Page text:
Series and Parallel Circuits 5: More About Circuits

  1. Series and Parallel Circuits 1: The Basics
  2. Series and Parallel Circuits 2: Resistors
  3. Series and Parallel Circuits 3: Capacitors
  4. AC Series and Parallel Circuits 4: Inductors and Capacitors
  5. Series and Parallel Circuits 5: More About Circuits (this article)

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An almost unlimited number of useful circuits and associated variants are available to the circuit designer.  Electronic Design Automation (EDA) software, such as those available from Altium, or EEsof (Keysight), and the like,[1] include databases of circuits and circuit modules, as well as automated circuit design and modeling capabilities, etc.  The capabilities of EDA software systems are amazing and are ever improving!

Analog and digital circuits are available to serve myriad functions.  Websites such as “All About Circuits,”[2] “Electronics Notes,”[3] “Circuit Lab,”[4] “Electronics Tutorials,”[5] and numerous others provide a plethora of circuit types and examples, as well as valuable related information.  Additionally, numerous books, such as Graf’s, et al. Encyclopedia of Electronic Circuits (Vols. 1-7)[6] and others, disclose and describe an abundance of electronic circuits, as well as their uses and how to “fine tune” them for your application.  While there are simply too many to cover in a post, let’s review a few.  Voltage divider circuits are useful in that they produce different voltage levels from a common voltage source.  As shown below, a basic voltage divider is a series circuit, where the output current is the same through each component.[7]



[1] https://en.wikipedia.org/wiki/Comparison_of_EDA_software

[2] https://www.allaboutcircuits.com/

[3] https://www.electronics-notes.com/articles/analogue_circuits/

[4] https://www.circuitlab.com/

[5] https://www.electronics-tutorials.ws/

[6] https://www.amazon.com/Encyclopedia-Electronic-Circuits-Rudolf-Graf/dp/0070151164

[7] https://www.electronics-tutorials.ws/dccircuits/voltage-divider.html

In the above voltage divider circuit:

where:

                                               VS is the voltage drop across the entire circuit (V)

                                               VRi is the voltage drop across resistor i (V)

                                               RT is the total circuit resistance (Ω)

                                               Ri is the resistance of resistor i (Ω)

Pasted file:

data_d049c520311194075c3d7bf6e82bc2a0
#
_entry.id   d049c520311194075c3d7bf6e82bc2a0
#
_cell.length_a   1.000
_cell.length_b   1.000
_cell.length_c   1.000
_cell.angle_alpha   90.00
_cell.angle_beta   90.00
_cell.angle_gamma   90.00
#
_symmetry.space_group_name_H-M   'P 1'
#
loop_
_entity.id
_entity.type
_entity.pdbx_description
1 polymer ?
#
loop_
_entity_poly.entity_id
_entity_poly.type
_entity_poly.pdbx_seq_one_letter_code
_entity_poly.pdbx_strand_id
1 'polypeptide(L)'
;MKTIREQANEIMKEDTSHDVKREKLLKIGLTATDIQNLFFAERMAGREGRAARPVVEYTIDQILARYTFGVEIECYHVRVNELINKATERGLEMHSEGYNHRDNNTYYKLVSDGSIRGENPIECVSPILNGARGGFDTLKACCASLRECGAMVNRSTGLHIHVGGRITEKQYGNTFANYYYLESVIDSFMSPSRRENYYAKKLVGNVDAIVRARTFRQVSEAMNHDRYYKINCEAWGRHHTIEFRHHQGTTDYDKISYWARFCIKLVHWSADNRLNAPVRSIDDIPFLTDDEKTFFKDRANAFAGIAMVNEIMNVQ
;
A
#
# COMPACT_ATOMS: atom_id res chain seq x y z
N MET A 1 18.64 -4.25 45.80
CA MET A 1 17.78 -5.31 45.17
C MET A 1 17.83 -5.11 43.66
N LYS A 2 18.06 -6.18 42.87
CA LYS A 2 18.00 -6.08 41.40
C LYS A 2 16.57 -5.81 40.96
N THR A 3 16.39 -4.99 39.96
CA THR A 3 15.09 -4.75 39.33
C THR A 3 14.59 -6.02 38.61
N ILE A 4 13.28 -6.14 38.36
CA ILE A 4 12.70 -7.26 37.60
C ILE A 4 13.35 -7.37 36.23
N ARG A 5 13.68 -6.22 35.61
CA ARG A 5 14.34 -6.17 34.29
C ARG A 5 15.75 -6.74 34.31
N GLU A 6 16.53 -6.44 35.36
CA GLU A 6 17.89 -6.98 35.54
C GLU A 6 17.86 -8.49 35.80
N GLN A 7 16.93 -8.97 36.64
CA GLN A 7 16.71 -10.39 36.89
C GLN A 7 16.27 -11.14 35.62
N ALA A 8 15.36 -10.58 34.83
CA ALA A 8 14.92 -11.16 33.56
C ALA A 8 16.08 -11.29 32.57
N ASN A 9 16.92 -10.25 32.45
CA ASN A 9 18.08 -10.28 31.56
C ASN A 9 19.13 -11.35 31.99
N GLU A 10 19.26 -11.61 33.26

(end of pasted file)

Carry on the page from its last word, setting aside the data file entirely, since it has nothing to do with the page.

Voltage divider circuits may have voltage sources or “taps” that are both positive and negative in the same circuit as shown below for a 60W, 2.5A multiple voltage power supply voltage divider circuit, which is useful for computer applications, and other DC circuits, etc.[7]

In the above case, the zero-voltage point is placed between R3 and R4 (i.e., at tap node 4) so as to enable three different positive DC voltages and one negative DC voltage (i.e., +12V between tap nodes 1 and 4, +5V between tap nodes 2 and 4, +3.3V between tap nodes 3 and 4 and -12V between tap nodes 4 and 5) from the 24V DC source.

Additionally, capacitive and inductive voltage divider circuits are useful in enabling multiple voltage AC power sources as shown below.[7]

Capacitive Voltage Divider:

Inductive Voltage Divider:

Current divider circuits are useful in situations requiring two or more parallel circuit branches having different currents, but the same voltage; such as in the case of parallel LEDs having the same forward voltage (Vf) but different power ratings (currents).  Again, “All about Circuits” does an excellent job of explaining current divider circuits.[8]

Filtering circuits are another useful category of circuits.  Filters may be active or passive.  Active filters are typically analog circuits that utilize active components (such as amplifiers (Op-Amp or the like)) to actively filter signals.[9] Active digital filter circuits are also a major category of circuits.[10]

Passive filters are analog circuits that are comprised of passive electronic components (capacitors, inductors, resistors).  Different passive filter circuit topologies, such as L-filters, C-filters, π-filters, multi-element filters, etc., are available to pass signal (e.g., DC-block) in your circuit, or to remove noise from your circuit, whether the signal or noise be relatively low or high frequency, or a band of frequency.[11,12,13,14]



[8] https://www.electronics-tutorials.ws/dccircuits/current-divider.html

[9] https://www.electronics-tutorials.ws/filter

[10] http://123.physics.ucdavis.edu/week_5_files/filters/digital_filter.pdf

[11] https://incompliancemag.com/article/filters/

[12] https://en.wikipedia.org/wiki/Electronic_filter

[13] https://circuitdigest.com/tutorial/pi-filter-working-application-circuit-design-tips

[14] https://interferencetechnology.com/basics-of-passive-filters-for-emc-compliance/

Many other types of circuits exist to meet the needs of designers and their customers.  With proper circuit choice and design, almost any electronic need can be solved.

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